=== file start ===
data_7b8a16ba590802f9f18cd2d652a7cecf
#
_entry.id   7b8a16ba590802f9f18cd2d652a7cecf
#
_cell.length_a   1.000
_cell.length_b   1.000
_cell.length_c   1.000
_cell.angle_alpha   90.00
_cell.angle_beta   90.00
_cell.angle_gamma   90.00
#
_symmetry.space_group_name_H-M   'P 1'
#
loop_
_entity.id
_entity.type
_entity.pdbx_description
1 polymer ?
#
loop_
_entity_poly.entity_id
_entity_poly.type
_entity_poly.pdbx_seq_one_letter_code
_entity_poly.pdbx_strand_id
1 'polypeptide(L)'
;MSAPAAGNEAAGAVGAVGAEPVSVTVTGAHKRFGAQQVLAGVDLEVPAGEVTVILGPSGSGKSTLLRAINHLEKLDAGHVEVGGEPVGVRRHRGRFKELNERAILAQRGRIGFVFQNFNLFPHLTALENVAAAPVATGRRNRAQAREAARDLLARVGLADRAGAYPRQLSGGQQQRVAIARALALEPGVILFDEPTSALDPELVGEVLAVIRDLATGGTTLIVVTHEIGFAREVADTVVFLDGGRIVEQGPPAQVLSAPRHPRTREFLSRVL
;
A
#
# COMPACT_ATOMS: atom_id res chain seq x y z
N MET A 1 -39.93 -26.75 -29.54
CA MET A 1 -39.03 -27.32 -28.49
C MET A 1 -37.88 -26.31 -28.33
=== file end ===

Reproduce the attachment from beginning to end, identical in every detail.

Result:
data_7b8a16ba590802f9f18cd2d652a7cecf
#
_entry.id   7b8a16ba590802f9f18cd2d652a7cecf
#
_cell.length_a   1.000
_cell.length_b   1.000
_cell.length_c   1.000
_cell.angle_alpha   90.00
_cell.angle_beta   90.00
_cell.angle_gamma   90.00
#
_symmetry.space_group_name_H-M   'P 1'
#
loop_
_entity.id
_entity.type
_entity.pdbx_description
1 polymer ?
#
loop_
_entity_poly.entity_id
_entity_poly.type
_entity_poly.pdbx_seq_one_letter_code
_entity_poly.pdbx_strand_id
1 'polypeptide(L)'
;MSAPAAGNEAAGAVGAVGAEPVSVTVTGAHKRFGAQQVLAGVDLEVPAGEVTVILGPSGSGKSTLLRAINHLEKLDAGHVEVGGEPVGVRRHRGRFKELNERAILAQRGRIGFVFQNFNLFPHLTALENVAAAPVATGRRNRAQAREAARDLLARVGLADRAGAYPRQLSGGQQQRVAIARALALEPGVILFDEPTSALDPELVGEVLAVIRDLATGGTTLIVVTHEIGFAREVADTVVFLDGGRIVEQGPPAQVLSAPRHPRTREFLSRVL
;
A
#
# COMPACT_ATOMS: atom_id res chain seq x y z
N MET A 1 -39.93 -26.75 -29.54
CA MET A 1 -39.03 -27.32 -28.49
C MET A 1 -37.88 -26.31 -28.33